W3C home > Mailing lists > Public > www-svg@w3.org > November 2004

Re: SVG 1.2 Comment: image/svg+xml;charset=''

From: Ronan Oger <ronan@roasp.com>
Date: Thu, 25 Nov 2004 10:08:49 +0000
To: "Jim Ley" <jim@jibbering.com>
Cc: www-svg@w3.org
Message-Id: <200411251008.49860@sent-by-ronan-oger>

On Wednesday 24 November 2004 21.48, you wrote:
>
><ronan@roasp.com> wrote in message 
>news:39957.127.0.0.1.1101313599.squirrel@127.0.0.1...
>> XSS does not pose a risk with respect to encoding tricks. Zero. None. If
>> the encoding of a snippet is different, the parser will not recognize the
>> wrongly encoded content and just return the litteral codes, causing the
>> XSS trick to fail.
>
>This is incorrect, please read up on your CERT advisories, Bjoern's already 
>given a good example.
>
Jim,

You're right. I should not claim XSS tricks are impossible.

However, the encoding that matters and should override, according to RFC 3023 
as far as I understand it is the one in the document. Hence, either the 
server-encoding is the encoding in the document, or the document encoding is 
already there.

But in order for the document encoding to provide xss tricks, it has to be 
controlled by the parser and it has to be missed by the server to which the 
encoding was passed.

The simplest security trick - parsing any inbound SVG documents - will catch 
this encoding trick.

>> After all, there is no reason why SVG content would be exempt
>> from the same due dilligence that HTML content requires to prevent xss
>> exploits.
>
>It relies on the character encoding being known, this has already been 
>highlighted in the thread by Robin, whereby you have the server admins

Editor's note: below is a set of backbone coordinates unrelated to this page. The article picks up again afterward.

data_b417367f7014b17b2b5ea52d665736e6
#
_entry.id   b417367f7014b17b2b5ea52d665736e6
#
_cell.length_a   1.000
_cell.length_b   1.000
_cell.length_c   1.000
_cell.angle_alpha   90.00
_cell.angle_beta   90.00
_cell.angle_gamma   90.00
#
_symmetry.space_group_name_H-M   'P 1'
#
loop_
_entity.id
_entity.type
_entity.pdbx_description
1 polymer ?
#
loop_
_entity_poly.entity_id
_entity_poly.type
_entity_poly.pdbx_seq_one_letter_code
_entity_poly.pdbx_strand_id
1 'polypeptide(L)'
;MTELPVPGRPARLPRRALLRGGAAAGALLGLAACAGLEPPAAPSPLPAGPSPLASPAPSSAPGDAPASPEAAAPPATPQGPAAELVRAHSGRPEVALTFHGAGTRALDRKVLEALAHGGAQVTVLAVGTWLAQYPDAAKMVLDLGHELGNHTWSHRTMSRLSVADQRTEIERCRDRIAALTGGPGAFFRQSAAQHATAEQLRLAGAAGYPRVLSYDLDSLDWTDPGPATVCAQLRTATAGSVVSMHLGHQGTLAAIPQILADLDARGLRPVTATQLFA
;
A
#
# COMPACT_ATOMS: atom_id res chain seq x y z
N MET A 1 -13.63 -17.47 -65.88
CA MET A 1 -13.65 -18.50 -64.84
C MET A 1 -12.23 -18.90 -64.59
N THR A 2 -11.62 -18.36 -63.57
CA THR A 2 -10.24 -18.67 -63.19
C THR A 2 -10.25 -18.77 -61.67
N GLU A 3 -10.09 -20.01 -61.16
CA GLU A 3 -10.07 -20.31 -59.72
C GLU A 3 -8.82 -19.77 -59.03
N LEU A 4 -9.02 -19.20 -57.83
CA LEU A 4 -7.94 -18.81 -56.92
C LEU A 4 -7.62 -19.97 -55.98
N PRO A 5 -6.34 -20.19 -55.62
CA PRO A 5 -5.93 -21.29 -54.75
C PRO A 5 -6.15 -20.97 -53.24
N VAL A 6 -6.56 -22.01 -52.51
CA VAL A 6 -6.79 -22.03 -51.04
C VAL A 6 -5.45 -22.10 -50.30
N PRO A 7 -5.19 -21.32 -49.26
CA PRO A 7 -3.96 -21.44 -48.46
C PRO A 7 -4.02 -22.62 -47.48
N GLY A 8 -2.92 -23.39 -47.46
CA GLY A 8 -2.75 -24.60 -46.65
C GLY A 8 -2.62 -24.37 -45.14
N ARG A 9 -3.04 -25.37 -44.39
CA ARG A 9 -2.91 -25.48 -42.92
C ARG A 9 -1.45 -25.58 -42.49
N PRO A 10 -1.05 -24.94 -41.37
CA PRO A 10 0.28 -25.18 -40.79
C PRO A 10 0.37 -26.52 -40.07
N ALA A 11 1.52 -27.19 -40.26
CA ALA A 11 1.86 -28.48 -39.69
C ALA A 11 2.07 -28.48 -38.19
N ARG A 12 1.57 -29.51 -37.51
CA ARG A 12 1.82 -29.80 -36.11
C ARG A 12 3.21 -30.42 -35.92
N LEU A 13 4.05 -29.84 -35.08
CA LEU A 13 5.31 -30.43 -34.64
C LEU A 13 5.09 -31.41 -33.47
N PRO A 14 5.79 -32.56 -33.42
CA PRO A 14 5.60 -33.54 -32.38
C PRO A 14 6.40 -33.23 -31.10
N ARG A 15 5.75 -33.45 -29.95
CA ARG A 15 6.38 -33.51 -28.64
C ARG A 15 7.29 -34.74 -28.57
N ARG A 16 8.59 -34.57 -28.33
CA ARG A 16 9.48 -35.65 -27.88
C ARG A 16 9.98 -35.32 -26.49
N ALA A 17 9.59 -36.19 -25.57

>requiring a charset parameter exactly because of  XSS problems.
>

If the serverside people are doing their job, xss becomes very hard.

This is because in order to do xss tricks, you not only need to trick the 
browser  but you also need to trick the server into passing on the uploaded 
content.

case 1: correct behaviour
script elements are rejected. upload fails

case 2: utf-16 encoding in xml preamble with encoded characters delimiting the 
script chunk.
-same effect as case 1

case 3: utf-16 encoding in xml preamble not recognized by poorly-designed 
parser at server
-uploaded xml rejected for being badly formed.

case 4: no testing on server
-script gets in unverified, and gets passed on to unsuspecting browser
Here, there is some risk.

4.1: user browser attempts to parse utf-16 encoded svg thinking it is utf-8.
parser encounters something like:

a) <g>(/%*"รง&%+"*%+(/"%*(/+*(/+</g> and falls over during parsing.

or like this:

b) <text>+Z)("+/*=+)"*</text> which can cause a problem.

where b) in utf-16 would mean (i did not bother to make a real example here) 
<text><script><![CDATA[
     // JavaScript code here
     ]]></script>
</text>

OK then, what does this little exercise demonstrate? I think it demonstrates a 
need for the w3 to certify browser implementations as compliant, and that if 
this was in place, then we would not need to worry about this problem. It 
also demonstrates that we need a clear understanding of the order in which 
encoding has to be defined, and a clear understanding of what browsers fail 
to implement this order.

Failing that, we just have to revert to the standard html rules. After all, if 
anybody were to *actually* listen to the CERT warnings, the internet would be 
long dead since they have been recommending nobody use IE, and that nobody a
allow scripting on any but trusted sites...

Maybe a short-term solution to all this would to simply ban character encoding 
in the svg preamble and to simply force it to be done on the server... 
Clearly difficult for people who don't control the server, but at least safe. 
And this problem is entirely a web problem, after all...

Still, from my pragmatic point of view... SVG is simply stuck in the same 
rules as SGML: 
1. Don't visit sites that have ecmascript that you do not trust unless you are 
willing to take chances
2. Don't allow users to upload content with ecmascript. Never. Under any 
circumstance.
3. Never, ever user-provided content from low-brow suppliers who accept SVG 
uploads and do not parse them serverside to verify they are safe.

Now, getting off my high horse, I personally violate advice 1,2,3 daily.

Ronan

>Jim. 
>
>
>
>
>
>
>

-- 
Ronan Oger
http://www.roasp.com
Received on Thursday, 25 November 2004 10:05:41 UTC

This archive was generated by hypermail 2.3.1 : Wednesday, 5 February 2014 07:14:53 UTC